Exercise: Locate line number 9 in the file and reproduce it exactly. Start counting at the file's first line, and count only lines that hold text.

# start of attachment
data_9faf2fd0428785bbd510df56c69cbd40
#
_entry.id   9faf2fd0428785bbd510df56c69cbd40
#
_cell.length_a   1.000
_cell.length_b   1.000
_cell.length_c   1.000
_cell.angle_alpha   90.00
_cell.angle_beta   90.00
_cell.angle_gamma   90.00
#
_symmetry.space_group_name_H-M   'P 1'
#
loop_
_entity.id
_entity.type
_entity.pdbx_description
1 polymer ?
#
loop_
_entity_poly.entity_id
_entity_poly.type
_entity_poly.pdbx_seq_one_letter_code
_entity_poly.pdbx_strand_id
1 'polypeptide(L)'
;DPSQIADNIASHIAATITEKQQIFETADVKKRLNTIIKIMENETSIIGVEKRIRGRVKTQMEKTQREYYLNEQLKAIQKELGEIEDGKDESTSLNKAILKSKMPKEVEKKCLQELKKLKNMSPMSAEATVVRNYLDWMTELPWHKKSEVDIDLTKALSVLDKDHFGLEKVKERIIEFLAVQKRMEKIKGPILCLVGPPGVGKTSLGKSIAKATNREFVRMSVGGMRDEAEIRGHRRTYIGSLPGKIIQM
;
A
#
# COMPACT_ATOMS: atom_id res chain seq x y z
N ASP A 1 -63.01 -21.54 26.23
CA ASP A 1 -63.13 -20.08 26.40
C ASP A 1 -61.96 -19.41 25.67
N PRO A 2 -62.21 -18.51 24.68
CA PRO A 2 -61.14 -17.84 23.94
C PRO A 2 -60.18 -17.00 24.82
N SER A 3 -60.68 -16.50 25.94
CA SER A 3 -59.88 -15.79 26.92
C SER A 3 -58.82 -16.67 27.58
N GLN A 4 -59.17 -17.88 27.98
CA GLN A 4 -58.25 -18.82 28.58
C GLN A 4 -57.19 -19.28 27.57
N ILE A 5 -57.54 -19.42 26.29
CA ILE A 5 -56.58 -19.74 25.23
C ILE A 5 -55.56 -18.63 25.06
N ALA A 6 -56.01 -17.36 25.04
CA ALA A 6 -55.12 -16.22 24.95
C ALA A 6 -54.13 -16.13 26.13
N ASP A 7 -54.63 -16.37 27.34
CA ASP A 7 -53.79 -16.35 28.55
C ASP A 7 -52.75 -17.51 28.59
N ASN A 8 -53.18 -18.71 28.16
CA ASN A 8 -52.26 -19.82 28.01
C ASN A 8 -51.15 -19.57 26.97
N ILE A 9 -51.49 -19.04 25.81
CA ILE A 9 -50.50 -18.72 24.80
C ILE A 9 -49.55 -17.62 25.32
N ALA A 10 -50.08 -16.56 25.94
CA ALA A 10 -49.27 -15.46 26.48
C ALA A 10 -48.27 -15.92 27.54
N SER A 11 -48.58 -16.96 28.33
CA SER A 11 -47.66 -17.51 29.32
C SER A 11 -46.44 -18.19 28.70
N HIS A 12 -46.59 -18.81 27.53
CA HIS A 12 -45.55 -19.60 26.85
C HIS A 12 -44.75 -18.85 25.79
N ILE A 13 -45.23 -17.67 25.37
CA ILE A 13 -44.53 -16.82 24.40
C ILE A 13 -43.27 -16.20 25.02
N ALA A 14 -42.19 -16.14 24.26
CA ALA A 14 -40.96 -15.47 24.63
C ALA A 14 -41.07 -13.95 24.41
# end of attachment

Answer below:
_cell.angle_beta   90.00